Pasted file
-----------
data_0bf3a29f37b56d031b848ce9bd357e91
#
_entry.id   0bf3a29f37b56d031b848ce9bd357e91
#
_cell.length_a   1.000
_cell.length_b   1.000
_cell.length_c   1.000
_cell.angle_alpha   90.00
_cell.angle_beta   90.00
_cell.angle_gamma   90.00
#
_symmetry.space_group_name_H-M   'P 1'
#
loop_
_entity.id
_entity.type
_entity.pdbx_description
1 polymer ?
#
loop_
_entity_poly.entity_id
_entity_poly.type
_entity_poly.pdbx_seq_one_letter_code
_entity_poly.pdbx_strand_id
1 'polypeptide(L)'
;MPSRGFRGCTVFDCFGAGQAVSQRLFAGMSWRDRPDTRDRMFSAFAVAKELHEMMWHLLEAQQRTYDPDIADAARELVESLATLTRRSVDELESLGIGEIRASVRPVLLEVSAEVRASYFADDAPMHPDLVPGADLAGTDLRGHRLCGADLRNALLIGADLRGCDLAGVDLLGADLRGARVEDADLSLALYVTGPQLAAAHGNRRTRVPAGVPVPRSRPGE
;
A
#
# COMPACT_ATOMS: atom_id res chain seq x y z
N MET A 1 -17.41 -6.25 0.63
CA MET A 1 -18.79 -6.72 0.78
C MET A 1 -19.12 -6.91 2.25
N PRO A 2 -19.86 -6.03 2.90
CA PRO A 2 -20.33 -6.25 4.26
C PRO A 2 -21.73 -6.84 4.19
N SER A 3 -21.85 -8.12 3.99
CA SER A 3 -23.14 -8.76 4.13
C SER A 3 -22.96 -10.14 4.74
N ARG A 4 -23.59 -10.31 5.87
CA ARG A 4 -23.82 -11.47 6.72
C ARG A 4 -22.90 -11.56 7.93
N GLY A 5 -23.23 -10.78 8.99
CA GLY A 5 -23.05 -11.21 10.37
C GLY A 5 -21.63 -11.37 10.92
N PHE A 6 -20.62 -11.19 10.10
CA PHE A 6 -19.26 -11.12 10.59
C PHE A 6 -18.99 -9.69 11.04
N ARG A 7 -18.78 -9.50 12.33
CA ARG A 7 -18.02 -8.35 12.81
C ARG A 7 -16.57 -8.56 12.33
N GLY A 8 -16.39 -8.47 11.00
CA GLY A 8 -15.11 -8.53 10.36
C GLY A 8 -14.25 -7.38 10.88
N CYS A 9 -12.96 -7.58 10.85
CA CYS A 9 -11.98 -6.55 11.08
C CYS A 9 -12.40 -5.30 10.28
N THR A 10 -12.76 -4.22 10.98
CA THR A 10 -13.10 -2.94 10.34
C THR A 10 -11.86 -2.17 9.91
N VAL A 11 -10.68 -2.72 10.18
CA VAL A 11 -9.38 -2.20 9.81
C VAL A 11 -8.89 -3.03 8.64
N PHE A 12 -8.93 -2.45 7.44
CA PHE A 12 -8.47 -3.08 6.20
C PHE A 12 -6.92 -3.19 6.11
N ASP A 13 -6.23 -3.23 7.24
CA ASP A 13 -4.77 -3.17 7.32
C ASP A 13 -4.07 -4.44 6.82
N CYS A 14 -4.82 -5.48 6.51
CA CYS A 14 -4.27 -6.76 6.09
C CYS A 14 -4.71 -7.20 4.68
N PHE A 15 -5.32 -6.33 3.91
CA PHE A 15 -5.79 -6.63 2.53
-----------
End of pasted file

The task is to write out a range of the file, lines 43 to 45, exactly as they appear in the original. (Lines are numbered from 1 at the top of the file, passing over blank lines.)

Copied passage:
N GLY A 5 -23.23 -10.78 8.99
CA GLY A 5 -23.05 -11.21 10.37
C GLY A 5 -21.63 -11.37 10.92